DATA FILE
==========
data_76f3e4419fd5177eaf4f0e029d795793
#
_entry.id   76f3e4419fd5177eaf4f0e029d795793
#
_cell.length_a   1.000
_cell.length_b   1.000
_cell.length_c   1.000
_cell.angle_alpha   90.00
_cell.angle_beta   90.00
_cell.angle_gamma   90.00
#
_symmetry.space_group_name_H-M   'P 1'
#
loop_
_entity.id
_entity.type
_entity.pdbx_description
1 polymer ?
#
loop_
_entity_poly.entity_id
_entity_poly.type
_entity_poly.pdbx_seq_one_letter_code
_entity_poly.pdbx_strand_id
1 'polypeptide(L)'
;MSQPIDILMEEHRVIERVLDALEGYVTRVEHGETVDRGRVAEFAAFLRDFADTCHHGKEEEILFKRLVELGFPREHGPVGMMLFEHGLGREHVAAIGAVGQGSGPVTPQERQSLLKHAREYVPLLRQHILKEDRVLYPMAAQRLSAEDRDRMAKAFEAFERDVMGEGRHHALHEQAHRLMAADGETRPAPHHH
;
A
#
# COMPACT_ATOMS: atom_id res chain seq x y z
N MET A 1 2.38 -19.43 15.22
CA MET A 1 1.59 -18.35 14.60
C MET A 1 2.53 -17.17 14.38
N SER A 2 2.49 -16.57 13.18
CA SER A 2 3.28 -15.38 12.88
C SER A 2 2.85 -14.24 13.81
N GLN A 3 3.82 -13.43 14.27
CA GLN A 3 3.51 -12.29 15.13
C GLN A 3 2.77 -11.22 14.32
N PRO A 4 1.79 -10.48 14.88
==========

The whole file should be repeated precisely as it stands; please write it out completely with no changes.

data_76f3e4419fd5177eaf4f0e029d795793
#
_entry.id   76f3e4419fd5177eaf4f0e029d795793
#
_cell.length_a   1.000
_cell.length_b   1.000
_cell.length_c   1.000
_cell.angle_alpha   90.00
_cell.angle_beta   90.00
_cell.angle_gamma   90.00
#
_symmetry.space_group_name_H-M   'P 1'
#
loop_
_entity.id
_entity.type
_entity.pdbx_description
1 polymer ?
#
loop_
_entity_poly.entity_id
_entity_poly.type
_entity_poly.pdbx_seq_one_letter_code
_entity_poly.pdbx_strand_id
1 'polypeptide(L)'
;MSQPIDILMEEHRVIERVLDALEGYVTRVEHGETVDRGRVAEFAAFLRDFADTCHHGKEEEILFKRLVELGFPREHGPVGMMLFEHGLGREHVAAIGAVGQGSGPVTPQERQSLLKHAREYVPLLRQHILKEDRVLYPMAAQRLSAEDRDRMAKAFEAFERDVMGEGRHHALHEQAHRLMAADGETRPAPHHH
;
A
#
# COMPACT_ATOMS: atom_id res chain seq x y z
N MET A 1 2.38 -19.43 15.22
CA MET A 1 1.59 -18.35 14.60
C MET A 1 2.53 -17.17 14.38
N SER A 2 2.49 -16.57 13.18
CA SER A 2 3.28 -15.38 12.88
C SER A 2 2.85 -14.24 13.81
N GLN A 3 3.82 -13.43 14.27
CA GLN A 3 3.51 -12.29 15.13
C GLN A 3 2.77 -11.22 14.32
N PRO A 4 1.79 -10.48 14.88